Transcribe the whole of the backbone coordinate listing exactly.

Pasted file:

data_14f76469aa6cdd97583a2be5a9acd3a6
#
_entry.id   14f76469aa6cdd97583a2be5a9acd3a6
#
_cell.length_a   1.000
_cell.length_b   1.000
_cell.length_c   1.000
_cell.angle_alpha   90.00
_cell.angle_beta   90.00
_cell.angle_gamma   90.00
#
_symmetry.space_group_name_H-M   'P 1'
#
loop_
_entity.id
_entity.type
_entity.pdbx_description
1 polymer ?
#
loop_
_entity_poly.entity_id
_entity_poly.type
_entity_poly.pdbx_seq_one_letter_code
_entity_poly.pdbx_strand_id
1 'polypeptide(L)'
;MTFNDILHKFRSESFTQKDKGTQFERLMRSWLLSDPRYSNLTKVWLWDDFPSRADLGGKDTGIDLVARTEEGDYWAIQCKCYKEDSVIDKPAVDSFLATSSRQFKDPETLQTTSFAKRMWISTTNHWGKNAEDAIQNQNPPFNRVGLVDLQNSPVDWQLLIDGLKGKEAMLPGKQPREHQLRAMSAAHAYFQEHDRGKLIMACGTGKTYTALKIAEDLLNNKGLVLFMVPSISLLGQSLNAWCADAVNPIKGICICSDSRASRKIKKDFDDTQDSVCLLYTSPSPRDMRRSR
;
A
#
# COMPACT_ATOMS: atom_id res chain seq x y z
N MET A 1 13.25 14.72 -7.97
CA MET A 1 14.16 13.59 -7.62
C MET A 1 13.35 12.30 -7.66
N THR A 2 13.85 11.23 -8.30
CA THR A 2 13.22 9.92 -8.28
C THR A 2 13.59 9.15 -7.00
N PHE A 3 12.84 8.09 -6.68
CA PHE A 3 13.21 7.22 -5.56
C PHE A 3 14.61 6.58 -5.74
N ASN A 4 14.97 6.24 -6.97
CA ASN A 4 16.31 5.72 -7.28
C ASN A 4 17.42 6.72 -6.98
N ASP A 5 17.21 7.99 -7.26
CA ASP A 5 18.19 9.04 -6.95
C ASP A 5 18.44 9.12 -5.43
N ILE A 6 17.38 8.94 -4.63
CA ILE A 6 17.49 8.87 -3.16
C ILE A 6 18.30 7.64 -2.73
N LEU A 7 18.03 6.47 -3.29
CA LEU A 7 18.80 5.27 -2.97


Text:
data_14f76469aa6cdd97583a2be5a9acd3a6
#
_entry.id   14f76469aa6cdd97583a2be5a9acd3a6
#
_cell.length_a   1.000
_cell.length_b   1.000
_cell.length_c   1.000
_cell.angle_alpha   90.00
_cell.angle_beta   90.00
_cell.angle_gamma   90.00
#
_symmetry.space_group_name_H-M   'P 1'
#
loop_
_entity.id
_entity.type
_entity.pdbx_description
1 polymer ?
#
loop_
_entity_poly.entity_id
_entity_poly.type
_entity_poly.pdbx_seq_one_letter_code
_entity_poly.pdbx_strand_id
1 'polypeptide(L)'
;MTFNDILHKFRSESFTQKDKGTQFERLMRSWLLSDPRYSNLTKVWLWDDFPSRADLGGKDTGIDLVARTEEGDYWAIQCKCYKEDSVIDKPAVDSFLATSSRQFKDPETLQTTSFAKRMWISTTNHWGKNAEDAIQNQNPPFNRVGLVDLQNSPVDWQLLIDGLKGKEAMLPGKQPREHQLRAMSAAHAYFQEHDRGKLIMACGTGKTYTALKIAEDLLNNKGLVLFMVPSISLLGQSLNAWCADAVNPIKGICICSDSRASRKIKKDFDDTQDSVCLLYTSPSPRDMRRSR
;
A
#
# COMPACT_ATOMS: atom_id res chain seq x y z
N MET A 1 13.25 14.72 -7.97
CA MET A 1 14.16 13.59 -7.62
C MET A 1 13.35 12.30 -7.66
N THR A 2 13.85 11.23 -8.30
CA THR A 2 13.22 9.92 -8.28
C THR A 2 13.59 9.15 -7.00
N PHE A 3 12.84 8.09 -6.68
CA PHE A 3 13.21 7.22 -5.56
C PHE A 3 14.61 6.58 -5.74
N ASN A 4 14.97 6.24 -6.97
CA ASN A 4 16.31 5.72 -7.28
C ASN A 4 17.42 6.72 -6.98
N ASP A 5 17.21 7.99 -7.26
CA ASP A 5 18.19 9.04 -6.95
C ASP A 5 18.44 9.12 -5.43
N ILE A 6 17.38 8.94 -4.63
CA ILE A 6 17.49 8.87 -3.16
C ILE A 6 18.30 7.64 -2.73
N LEU A 7 18.03 6.47 -3.29
CA LEU A 7 18.80 5.27 -2.97